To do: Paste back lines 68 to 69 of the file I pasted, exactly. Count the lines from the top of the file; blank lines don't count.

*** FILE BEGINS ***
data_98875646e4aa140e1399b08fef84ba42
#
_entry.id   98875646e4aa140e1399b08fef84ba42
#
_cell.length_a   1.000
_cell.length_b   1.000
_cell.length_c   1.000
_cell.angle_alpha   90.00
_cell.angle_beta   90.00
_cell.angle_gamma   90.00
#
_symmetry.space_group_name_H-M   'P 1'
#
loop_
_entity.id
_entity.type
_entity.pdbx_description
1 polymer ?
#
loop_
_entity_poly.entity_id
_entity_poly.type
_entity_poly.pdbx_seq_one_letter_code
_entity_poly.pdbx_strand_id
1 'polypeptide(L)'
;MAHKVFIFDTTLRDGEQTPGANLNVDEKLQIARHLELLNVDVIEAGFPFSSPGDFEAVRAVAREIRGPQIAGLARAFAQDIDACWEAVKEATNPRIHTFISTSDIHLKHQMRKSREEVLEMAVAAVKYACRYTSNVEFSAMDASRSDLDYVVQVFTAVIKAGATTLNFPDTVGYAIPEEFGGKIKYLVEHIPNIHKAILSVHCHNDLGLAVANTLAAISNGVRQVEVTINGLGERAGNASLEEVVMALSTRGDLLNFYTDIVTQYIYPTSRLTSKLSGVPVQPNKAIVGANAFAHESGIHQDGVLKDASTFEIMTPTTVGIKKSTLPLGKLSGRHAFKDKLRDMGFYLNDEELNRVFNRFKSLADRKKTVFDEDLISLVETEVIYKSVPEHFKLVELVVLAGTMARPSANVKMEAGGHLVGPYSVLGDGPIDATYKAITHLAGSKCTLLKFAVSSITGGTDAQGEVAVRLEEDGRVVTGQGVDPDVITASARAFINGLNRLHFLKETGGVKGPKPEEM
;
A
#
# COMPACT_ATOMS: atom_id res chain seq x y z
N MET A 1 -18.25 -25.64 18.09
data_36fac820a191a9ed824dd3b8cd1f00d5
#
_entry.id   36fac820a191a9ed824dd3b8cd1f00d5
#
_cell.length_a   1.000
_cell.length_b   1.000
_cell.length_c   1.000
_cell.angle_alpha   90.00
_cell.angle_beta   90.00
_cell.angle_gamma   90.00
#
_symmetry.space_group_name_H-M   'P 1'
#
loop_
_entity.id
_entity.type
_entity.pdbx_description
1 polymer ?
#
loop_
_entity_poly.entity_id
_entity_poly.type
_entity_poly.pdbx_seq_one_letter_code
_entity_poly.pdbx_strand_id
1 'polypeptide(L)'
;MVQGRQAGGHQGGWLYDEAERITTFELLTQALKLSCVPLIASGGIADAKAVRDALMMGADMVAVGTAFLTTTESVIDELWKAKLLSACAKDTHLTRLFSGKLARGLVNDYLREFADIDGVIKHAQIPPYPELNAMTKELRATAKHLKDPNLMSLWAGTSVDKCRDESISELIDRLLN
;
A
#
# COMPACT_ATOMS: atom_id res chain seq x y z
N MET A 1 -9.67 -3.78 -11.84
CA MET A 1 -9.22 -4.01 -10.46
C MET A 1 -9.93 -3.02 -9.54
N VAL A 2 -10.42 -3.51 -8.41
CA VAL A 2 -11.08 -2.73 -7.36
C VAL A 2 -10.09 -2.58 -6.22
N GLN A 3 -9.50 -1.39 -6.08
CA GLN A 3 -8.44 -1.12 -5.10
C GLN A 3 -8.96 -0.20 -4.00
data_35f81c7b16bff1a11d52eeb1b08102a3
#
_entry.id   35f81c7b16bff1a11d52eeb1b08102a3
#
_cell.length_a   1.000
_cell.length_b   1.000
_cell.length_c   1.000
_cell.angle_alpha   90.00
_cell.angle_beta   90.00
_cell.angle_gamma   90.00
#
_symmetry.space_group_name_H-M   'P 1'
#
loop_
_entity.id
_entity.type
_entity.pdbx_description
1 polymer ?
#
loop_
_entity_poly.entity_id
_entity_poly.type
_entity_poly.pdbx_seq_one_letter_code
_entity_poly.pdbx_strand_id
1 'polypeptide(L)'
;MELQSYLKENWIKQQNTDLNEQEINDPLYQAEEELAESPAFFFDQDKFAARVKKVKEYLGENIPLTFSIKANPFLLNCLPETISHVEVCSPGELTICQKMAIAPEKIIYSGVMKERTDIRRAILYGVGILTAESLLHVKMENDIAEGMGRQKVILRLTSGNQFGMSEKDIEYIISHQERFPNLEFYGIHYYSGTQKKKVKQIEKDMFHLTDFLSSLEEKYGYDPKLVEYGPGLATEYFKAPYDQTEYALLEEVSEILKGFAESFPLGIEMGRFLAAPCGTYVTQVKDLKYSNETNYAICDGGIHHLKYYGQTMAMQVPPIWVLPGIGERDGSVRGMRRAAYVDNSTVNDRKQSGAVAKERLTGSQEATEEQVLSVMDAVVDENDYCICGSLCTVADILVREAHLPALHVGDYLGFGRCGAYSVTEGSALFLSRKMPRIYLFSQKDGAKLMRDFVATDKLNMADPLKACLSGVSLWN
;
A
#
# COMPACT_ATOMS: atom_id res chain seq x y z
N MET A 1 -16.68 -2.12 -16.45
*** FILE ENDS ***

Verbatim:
N GLN A 3 -9.50 -1.39 -6.08
CA GLN A 3 -8.44 -1.12 -5.10